Design Brief | Riverdale Park Station Comes Alive with the Opening of Whole Foods Market
DESIGN BRIEF | JUNE 2017
Riverdale Park, Maryland
Riverdale Park Station was off to a vibrant start with the opening of Whole Foods Market this past April. MV+A designed the master plan of the 38-acre Riverdale Park Station, which includes 160,000 square feet of commercial space, including shops, restaurants, Whole Foods Market, and Gold’s Gym; 22,000 square feet of offices; and nearly 1,000 residential units. MV+A is involved with numerous components of the project, undertaking expanded roles such as architect for the completed Whole Foods Market building and interiors, for four additional commercial Buildings that are currently under construction, and the multi-family building that will begin construction later this year. Additionally, MV+A is the design architect for the 119 townhouses that are currently under construction. Riverdale Park Station also features several parks, children’s play spaces, public art, bike share, and bike lanes, and is already taking shape as a gathering place for the local community. Learn more below.
Whole Foods Market opens at The Apollo at H Street
WASHINGTON, DISTRICT OF COLUMBIA
Sited in the heart of DC’s lively H Street corridor, The Apollo bolsters the H Street resurgence with the opening of Whole Foods Market this Spring. MV+A is proud to have worked with Insight Property Group and SK+I Architecture in bringing this keystone project to life. MV+A led the retail planning and street level façade design for The Apollo and served as the design architect for Whole Foods Market interiors.
MV+A TEAM FEATURE
Colleen joined the MV+A team in the Spring of 2016 after graduating from Philadelphia University, and was integral to the Riverdale Park Station Whole Foods Market team.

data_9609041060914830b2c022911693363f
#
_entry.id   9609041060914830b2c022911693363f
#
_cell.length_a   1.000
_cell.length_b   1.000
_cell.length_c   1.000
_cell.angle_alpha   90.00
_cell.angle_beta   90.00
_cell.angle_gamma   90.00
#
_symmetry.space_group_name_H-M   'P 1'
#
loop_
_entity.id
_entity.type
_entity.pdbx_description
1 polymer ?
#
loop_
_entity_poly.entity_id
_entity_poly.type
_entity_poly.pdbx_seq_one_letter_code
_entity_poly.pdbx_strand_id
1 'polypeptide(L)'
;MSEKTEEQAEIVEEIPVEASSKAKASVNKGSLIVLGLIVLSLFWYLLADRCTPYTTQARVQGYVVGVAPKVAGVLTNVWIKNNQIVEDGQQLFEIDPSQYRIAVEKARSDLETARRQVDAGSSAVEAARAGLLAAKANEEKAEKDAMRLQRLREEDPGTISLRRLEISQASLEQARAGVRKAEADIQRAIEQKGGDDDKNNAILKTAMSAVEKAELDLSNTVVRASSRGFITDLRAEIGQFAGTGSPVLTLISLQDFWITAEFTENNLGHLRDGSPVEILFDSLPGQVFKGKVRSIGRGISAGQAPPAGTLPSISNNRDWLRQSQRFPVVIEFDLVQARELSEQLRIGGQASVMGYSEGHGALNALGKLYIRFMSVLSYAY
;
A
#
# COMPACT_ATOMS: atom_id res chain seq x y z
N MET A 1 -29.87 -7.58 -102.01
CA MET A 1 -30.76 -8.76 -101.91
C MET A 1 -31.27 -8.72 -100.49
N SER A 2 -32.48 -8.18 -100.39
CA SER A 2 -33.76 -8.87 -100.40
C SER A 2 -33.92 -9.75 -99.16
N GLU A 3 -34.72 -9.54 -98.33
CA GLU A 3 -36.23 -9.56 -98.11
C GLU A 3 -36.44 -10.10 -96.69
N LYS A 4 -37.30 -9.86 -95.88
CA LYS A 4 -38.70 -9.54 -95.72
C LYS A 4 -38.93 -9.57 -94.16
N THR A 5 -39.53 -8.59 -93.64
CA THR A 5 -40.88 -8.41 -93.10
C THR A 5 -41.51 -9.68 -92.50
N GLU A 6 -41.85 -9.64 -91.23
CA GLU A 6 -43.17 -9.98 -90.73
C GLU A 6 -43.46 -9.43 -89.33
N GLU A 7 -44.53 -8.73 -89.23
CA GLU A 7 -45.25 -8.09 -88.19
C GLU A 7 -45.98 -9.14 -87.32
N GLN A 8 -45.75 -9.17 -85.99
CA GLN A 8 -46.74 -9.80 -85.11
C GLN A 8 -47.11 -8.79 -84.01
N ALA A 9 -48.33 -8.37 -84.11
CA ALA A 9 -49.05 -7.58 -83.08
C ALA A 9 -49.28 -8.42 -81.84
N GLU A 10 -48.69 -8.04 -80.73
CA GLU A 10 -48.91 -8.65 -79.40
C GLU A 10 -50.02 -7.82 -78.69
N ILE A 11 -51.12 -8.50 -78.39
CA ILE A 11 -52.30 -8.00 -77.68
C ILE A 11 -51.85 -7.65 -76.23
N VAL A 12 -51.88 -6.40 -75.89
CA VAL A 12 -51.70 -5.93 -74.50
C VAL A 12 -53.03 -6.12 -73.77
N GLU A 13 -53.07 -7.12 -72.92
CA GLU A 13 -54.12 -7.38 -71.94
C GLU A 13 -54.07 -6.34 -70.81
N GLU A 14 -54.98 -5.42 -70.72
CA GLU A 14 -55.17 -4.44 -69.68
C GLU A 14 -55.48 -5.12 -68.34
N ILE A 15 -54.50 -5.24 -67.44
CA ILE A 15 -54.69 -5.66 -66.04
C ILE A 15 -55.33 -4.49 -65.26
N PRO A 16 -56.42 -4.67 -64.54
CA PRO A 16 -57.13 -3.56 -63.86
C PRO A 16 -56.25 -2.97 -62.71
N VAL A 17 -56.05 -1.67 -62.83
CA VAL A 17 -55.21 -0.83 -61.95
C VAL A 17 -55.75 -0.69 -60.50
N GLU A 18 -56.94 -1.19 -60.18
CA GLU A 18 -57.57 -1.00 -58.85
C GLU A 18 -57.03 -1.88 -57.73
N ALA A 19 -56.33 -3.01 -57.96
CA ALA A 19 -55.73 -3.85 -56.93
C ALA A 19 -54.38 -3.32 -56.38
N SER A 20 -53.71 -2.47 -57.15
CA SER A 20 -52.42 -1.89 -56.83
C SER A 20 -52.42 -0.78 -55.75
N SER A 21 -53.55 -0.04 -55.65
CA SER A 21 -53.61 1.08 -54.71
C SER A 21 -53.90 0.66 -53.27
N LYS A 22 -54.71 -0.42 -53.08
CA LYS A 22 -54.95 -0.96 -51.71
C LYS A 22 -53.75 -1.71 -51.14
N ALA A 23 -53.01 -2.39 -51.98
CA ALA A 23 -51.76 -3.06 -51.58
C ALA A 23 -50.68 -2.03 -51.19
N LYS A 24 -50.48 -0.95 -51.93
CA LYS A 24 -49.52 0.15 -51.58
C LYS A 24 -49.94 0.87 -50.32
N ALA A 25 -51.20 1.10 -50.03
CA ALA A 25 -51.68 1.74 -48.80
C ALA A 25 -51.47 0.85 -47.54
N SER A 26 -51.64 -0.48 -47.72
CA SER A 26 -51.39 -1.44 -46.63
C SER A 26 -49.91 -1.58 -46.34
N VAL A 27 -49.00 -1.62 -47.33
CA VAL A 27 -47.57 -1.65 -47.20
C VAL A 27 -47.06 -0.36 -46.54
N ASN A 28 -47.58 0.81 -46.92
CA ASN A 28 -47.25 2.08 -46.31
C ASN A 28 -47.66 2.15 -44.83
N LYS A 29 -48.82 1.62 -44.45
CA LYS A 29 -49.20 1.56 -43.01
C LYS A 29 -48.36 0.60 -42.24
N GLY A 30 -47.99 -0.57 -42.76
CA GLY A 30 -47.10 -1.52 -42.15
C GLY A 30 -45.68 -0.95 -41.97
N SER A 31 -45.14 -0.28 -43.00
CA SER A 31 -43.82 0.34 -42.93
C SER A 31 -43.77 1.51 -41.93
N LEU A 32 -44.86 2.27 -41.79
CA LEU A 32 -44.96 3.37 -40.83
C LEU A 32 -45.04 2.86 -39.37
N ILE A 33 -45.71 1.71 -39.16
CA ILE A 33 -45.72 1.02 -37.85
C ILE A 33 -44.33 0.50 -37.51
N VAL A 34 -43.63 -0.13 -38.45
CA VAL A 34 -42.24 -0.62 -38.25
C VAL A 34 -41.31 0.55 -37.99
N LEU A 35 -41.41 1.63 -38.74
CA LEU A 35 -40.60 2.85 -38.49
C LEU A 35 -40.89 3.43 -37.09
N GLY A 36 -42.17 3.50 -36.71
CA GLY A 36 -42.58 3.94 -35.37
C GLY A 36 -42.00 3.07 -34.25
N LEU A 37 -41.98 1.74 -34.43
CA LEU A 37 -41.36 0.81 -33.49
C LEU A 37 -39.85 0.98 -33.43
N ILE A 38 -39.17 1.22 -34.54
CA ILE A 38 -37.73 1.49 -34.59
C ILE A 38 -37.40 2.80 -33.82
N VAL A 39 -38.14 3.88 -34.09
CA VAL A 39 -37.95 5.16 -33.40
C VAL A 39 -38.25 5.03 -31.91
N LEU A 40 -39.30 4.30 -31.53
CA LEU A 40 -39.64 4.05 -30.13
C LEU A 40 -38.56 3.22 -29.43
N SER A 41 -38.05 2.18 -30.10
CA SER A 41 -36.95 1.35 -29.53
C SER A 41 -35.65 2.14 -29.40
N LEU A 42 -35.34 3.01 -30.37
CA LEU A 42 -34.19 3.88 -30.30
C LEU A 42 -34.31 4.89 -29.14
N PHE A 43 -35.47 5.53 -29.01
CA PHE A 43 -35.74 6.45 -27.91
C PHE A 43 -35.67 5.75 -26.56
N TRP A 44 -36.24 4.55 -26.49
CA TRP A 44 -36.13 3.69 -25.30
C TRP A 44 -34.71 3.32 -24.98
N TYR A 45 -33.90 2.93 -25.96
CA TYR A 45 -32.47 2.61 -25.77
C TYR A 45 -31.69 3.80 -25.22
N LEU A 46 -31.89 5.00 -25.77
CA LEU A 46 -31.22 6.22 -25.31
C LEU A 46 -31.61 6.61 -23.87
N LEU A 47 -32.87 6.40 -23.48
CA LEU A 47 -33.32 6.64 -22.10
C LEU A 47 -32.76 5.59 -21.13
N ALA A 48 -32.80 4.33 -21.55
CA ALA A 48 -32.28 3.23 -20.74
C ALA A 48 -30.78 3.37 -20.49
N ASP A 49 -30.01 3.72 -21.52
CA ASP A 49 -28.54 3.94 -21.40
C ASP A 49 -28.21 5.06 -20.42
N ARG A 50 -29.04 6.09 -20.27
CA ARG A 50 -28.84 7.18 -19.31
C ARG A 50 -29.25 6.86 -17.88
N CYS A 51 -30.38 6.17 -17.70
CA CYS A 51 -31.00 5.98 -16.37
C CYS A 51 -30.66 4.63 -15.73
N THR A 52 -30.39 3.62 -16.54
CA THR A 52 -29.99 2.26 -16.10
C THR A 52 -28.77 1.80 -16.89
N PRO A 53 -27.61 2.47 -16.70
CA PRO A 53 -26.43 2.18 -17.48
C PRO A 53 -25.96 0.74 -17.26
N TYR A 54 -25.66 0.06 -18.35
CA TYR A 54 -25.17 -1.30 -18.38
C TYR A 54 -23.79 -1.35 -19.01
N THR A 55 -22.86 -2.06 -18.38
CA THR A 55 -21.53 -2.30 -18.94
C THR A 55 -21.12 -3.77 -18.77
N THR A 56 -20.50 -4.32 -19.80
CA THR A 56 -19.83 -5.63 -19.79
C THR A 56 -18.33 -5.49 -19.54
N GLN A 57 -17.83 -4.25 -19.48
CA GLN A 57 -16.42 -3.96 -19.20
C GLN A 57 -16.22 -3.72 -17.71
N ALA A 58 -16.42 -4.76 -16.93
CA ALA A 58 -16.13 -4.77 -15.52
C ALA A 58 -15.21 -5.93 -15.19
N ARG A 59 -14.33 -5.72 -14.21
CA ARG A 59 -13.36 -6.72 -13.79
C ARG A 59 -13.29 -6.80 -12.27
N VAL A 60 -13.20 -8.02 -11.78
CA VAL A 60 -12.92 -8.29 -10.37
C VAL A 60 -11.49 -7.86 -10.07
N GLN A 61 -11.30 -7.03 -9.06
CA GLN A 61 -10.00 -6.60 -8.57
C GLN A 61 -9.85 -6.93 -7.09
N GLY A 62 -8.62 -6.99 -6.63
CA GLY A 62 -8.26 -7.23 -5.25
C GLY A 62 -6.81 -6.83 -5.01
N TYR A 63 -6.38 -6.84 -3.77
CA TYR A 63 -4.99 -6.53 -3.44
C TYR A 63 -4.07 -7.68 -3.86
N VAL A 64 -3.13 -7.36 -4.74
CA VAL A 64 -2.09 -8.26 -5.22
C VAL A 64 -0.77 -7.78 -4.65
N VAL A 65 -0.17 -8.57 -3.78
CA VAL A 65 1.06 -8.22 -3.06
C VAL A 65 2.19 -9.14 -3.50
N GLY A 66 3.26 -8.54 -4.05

During school, I was lucky enough to study abroad for a semester in Rome, Italy. Rome has an almost reverential attitude toward its historic fabric, but there is also some incredible contemporary work beyond the Aurelian Walls. There was no way I was going to miss seeing one of my all-time favorite buildings, Richard Meier’s Jubilee Church.
I dragged a few friends on a series of trains and buses to go see it, only to have to wait out in suburbia for it to open again (it closes for the afternoon and we arrived mere minutes after closing). Thankfully it was a beautiful day, so we took the opportunity to get some exterior shots and walk around the surrounding neighborhood.
I’m glad to say that it was worth the wait. I’m captivated by architecture that deftly manipulates light and texture to craft an experience, which is what draws me to this project and the rest of Meier’s work. Geometric forms slip past one another, with slots of light emerging between. In my experience, successful play of light can create a solemn, quiet sense of awe, rendering an atmosphere of the sacred and connecting the user back to nature. Being in this space was such a powerful experience. I would have loved to spend a full day at this building, watching the light change with the movement of the sun.